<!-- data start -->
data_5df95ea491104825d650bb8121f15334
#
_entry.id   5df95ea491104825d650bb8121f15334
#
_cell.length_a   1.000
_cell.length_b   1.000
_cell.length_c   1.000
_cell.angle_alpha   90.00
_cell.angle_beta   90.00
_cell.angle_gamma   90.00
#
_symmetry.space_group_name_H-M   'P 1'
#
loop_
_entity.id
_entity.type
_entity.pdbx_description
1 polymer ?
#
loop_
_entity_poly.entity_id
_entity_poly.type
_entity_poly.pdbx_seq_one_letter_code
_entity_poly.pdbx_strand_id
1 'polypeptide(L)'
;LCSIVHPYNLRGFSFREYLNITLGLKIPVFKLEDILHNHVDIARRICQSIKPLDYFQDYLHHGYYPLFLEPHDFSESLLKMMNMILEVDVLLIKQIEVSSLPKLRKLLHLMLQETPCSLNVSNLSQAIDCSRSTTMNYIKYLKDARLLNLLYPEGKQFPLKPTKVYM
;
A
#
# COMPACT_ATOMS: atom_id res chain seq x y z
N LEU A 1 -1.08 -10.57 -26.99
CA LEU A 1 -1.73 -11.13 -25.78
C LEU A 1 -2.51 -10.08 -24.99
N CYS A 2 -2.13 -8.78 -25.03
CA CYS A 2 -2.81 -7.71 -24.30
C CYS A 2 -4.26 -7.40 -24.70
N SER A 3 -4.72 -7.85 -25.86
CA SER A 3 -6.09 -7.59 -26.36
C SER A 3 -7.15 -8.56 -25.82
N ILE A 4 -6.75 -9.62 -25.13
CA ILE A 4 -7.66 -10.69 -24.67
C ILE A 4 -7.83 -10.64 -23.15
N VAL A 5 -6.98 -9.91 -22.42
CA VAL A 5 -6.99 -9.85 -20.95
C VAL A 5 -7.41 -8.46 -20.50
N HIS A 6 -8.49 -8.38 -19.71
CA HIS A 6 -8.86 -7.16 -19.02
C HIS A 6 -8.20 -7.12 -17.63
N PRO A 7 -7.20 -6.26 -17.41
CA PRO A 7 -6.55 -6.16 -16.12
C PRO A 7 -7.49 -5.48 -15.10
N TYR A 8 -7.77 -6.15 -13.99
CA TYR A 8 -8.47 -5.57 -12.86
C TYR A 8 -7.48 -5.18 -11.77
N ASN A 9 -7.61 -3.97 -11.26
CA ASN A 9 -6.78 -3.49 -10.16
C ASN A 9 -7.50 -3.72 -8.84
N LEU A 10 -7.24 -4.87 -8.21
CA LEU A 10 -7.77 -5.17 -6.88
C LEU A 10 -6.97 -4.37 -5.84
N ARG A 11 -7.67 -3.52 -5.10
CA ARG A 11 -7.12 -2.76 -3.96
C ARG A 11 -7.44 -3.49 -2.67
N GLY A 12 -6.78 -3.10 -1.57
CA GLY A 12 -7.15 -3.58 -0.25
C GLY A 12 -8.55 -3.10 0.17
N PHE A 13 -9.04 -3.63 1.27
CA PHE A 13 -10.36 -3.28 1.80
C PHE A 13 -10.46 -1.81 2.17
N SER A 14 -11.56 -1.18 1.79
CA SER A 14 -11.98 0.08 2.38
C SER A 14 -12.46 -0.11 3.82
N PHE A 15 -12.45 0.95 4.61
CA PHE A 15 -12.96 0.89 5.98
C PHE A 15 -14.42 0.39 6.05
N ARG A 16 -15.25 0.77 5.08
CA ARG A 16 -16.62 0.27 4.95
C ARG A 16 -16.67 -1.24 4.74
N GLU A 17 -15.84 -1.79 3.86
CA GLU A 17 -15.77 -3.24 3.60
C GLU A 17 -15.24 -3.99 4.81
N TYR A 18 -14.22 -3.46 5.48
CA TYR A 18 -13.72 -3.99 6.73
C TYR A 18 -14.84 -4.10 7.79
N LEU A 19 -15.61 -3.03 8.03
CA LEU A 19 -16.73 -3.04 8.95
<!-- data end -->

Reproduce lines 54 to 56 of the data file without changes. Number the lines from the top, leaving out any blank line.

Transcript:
C TYR A 8 -7.48 -5.18 -11.77
N ASN A 9 -7.61 -3.97 -11.26
CA ASN A 9 -6.78 -3.49 -10.16